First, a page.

Fig. 8. Fig. 9.
goff's ---d z a" ------------------------- o ---ont. wn ---!, 6--- --A-M+/----d -- c. to.-4------- d Fig. 8. Plan of a Hypocrepian Polyzoa— Fig. 9. Plan of a Hypocrepian Polyzoa— longitudinal section. transverse section.
a. Ectocyst. b. Endocyst. c. Tantacula sheath. ddd, Perigastric space. f + e. Orifice of cell. g. Tentacula. i. Lophophore. l. Calyx. m. Epistome. n. Mouth. o. CEsophagus. p. Stomach. q. Intestine. r. Anus. s. Cavity of tantacular sheath. u. Ganglion. w. Retractor muscle.
* In figs. 6—11, the same letters are used throughout to indicate homologous parts.
Now nearly all the changes which we have thus hypothetically supposed to take place in Clavelina, in order to convert its branchial sac into the tentacular crown of Plumatella, do actually occur in other genera of Tunicata, some in one, and some in another. The predominant importance of the transverse over the longitudinal bars of the branchial apparatus in the Tunicata is sufficiently manifest; in most cases, they are larger and more evident than the longitudinal; in Pyrosoma, they are not only the better developed, but they alone carry cilia. In this genus, moreover, the haemal extremities of the transverse bars of one side are separated from the corresponding extremities of those of the other by a considerable space, and thus present a marked approach to the open condition which characterises the tentacular crown of the Polyzoa. According to Lesieur, in a species described by him, they even hang free into the branchial sac for some distance from their extremities, an important fact not easily reconcilable with the view that the branchial sac of an Ascidian is nothing more than a perforated pharynx permeated by a vascular network. In Doliolum, the longitudinal bars actually disappear. In Salpa, both longitudinal and transverse bars have disappeared, and the gill consists merely of a tubular rod passing obliquely across the thoracic chamber, and furnished with transverse bands of cilia. It is the homologue of the “branchial sinus” in Clavelina; and the mouth, situated at its posterior and haemal end, is related to it exactly as the mouth to the “branchial sinus” in Clavelina. The following two diagrams will render apparent the relations of the parts in Salpa and Doliolum. The relation of the parts in Doliolum is particularly interesting, and of great importance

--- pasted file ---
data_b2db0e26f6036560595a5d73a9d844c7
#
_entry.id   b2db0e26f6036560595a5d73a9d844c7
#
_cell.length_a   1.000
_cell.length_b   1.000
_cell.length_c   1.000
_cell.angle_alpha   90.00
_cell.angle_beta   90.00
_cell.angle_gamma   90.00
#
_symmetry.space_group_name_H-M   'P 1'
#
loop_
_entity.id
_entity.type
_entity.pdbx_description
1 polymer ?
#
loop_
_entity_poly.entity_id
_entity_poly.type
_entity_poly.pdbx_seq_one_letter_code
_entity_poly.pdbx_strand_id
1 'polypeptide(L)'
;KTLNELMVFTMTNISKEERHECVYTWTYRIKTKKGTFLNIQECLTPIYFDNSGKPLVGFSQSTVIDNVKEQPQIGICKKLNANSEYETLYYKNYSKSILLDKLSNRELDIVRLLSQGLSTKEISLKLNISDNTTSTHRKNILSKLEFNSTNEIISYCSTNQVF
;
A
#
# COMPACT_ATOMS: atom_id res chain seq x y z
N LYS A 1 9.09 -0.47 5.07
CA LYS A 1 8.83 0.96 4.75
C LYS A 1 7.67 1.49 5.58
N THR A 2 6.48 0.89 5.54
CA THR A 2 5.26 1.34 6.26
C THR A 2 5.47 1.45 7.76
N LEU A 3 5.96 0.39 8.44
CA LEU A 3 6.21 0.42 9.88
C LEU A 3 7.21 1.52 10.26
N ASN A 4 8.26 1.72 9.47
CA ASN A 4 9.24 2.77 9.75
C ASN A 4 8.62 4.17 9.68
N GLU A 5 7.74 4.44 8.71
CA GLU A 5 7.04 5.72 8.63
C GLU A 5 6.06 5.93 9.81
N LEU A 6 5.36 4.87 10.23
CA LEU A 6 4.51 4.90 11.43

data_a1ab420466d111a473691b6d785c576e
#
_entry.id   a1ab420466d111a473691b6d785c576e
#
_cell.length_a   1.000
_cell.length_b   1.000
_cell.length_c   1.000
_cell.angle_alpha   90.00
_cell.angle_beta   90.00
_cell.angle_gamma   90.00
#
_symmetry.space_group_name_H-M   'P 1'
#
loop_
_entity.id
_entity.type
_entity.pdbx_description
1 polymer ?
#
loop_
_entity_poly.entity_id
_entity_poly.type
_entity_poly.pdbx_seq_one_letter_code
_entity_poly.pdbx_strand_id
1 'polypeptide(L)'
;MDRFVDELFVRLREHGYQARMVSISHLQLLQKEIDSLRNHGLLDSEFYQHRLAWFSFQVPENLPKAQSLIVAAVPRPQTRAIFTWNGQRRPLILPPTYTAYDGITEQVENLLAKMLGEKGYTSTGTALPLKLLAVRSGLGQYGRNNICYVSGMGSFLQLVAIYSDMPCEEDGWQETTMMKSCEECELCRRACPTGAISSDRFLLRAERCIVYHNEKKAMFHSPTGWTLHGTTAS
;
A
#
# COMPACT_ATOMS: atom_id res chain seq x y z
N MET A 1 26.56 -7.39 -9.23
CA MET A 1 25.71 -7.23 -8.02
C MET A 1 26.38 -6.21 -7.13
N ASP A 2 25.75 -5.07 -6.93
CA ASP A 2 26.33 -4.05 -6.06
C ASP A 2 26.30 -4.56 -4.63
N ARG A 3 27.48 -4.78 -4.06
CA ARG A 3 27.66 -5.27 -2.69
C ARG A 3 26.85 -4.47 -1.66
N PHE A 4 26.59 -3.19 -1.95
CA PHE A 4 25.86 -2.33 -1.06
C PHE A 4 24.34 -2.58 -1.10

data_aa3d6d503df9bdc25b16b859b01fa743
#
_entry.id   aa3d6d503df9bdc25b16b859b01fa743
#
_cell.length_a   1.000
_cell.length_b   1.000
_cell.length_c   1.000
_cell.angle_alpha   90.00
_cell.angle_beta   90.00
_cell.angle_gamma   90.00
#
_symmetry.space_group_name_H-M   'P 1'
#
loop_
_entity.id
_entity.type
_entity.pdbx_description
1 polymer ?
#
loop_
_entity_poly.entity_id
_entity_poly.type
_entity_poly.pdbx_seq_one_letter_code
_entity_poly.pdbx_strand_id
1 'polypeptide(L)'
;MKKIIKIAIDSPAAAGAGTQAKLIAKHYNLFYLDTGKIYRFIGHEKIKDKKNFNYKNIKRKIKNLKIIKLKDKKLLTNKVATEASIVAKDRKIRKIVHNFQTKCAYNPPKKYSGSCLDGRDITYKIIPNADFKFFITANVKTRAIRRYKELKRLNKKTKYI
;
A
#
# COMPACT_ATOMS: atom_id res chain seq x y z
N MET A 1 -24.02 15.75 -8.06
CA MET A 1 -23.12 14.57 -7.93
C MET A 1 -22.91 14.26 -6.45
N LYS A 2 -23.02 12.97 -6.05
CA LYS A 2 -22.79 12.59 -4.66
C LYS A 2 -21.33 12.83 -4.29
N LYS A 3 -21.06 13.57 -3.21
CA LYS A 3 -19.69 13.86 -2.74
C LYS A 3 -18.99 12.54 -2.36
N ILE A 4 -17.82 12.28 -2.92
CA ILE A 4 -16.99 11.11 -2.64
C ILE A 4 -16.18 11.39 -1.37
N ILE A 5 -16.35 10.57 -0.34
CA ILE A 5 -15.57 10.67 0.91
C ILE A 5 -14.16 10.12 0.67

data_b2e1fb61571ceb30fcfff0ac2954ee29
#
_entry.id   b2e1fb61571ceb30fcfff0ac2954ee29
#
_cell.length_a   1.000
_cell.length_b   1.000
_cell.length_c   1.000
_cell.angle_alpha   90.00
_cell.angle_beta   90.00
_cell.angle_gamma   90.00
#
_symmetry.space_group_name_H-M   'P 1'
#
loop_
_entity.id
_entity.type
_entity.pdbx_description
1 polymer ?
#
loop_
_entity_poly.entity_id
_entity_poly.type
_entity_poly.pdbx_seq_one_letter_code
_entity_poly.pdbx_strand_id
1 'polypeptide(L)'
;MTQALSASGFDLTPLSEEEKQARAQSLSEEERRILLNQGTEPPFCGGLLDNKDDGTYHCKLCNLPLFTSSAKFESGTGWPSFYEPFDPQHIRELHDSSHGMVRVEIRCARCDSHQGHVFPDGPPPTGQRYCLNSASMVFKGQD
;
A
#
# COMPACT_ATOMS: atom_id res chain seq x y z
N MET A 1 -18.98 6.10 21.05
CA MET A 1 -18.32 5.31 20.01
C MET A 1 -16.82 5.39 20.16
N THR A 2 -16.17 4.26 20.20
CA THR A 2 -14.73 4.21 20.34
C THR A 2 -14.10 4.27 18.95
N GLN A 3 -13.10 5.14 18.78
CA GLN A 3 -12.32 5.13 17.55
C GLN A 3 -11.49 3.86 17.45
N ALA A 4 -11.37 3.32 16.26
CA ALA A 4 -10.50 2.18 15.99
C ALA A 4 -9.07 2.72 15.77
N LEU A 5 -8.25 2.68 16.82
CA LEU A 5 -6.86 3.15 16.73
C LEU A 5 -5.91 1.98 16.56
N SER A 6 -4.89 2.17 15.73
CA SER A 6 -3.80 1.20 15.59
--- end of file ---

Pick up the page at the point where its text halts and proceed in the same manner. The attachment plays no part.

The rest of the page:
Fig. 10. Fig. 11.
a + b. External and middle tunic united. c. c. Internal tunic. ddd. General sinus system. e. Respiratory orifice. J. Cloacal orifice. g. Respiratory bars. i. Gill (Salpa) and branchial sinus (Doliolum). m. Languette. n. Mouth. o. CEsophagus. p. Stomach. q. Intestine. r. Anus. s. Cloaca. u. Ganglion. v. Heart.
in the determination of the present question. In this remarkable little Tunicate, the gill consists essentially of a tubular band, extending transversely across the thoracic chamber, and communicating with a series of secondary tubes, which pass off from it at each side like the leaflets of a pinnate leaf from the common petiole. The main tube, with its lateral pinnae, thus constitutes an imperfect diaphragm, which divides the great thoracic chamber into an anterior or branchial portion, and a posterior or cloacal portion. Now the main tube may be obviously compared to the great “branchial sinus” of Clavelina, and the lateral branches to the transverse respiratory bars of that tunicate. The longitudinal bars have totally disappeared, and the posterior extremity of the main tube or “branchial sinus” is continued across the alimentary canal on each side, until it reaches the haemal side of the thoracic chamber, thus causing the mouth, which perforates this tube near its centre, to be related to it and to its lateral branches, exactly as the mouth in the Polyzoa is related to the lophophore and tentacula in these. Another point of correspondence between the gill of Doliolum and the tentacular crown of the Polyzoa is to be found in the fact, that in Doliolum the “thoracic sinus” is absent, and the remote extremities of the respiratory bars of one side are quite separate from those of the other, and thus present the open condition which characterises the tentacular crown in the Polyzoa. The gill of Doliolum thus constitutes the exact link by which the branchial sac of the Ascidiae passes immediately into the tentacular crown of the Polyzoa. However interesting the hippocrepian Polyzoa may be in directly indicating the relations here dwelt on, the infundibulate genera present no difficulty, for the orbicular lophophore, after all, is but an unimportant modification of the crescentic, and is connected to it by a series of intermediate forms. The arms of the lophophore in Plumatella have already become obsolete in Fredericella, in which, however, the lophophore still retains a bilateral figure, which is rendered still more decided by the presence of the epistome. In the marine genus Lassenella, the epistome has disappeared, but the lophophore still retains a slight bilaterality. Finally, in the fresh-water genus Paludicella, and most of the marine genera, not only has the epistome disappeared, but all trace of bilaterality has now vanished from the lophophore. A comparison of the tunics of the Tunicata with the coenoecium of the Polyzoa will render still more obvious the relations here insisted on, and show how easily the structure of the one can be explained by the study of the other. M. Milne-Edwards has proved by the anatomy of Clavelina that there existin the Tunicata three distinct envelopes, which, however, may be variously united with one another in the different genera.” Now all these have their homologues in the Polyzoa; the external sac or test of the Tunicata corresponds to the external investment or ectocyst of the Polyzoa ; the middle sac, or “mantle,” of the Tunicata to the internal investment or endocyst of the Polyzoa ; and the internal or third tunic of the Tunicata, which surrounds the branchial sac, and forms the “thoracic chamber” of Milne-Edwards (and which is divided into two portions, one haemal containing the proper branchial sac, and the other neural, constituting the cloacal chamber), will be equivalent to the tentacular sheath of the Polyzoa. The homology of the two 'outer tunics of the Tunicata with the ectocyst and endocyst of the Polyzoa is obvious, and need not here be further dwelt on. The homology of the third or innermost tunic of the Tunicata may perhaps, at first sight, not appear quite so manifest; it is, however, equally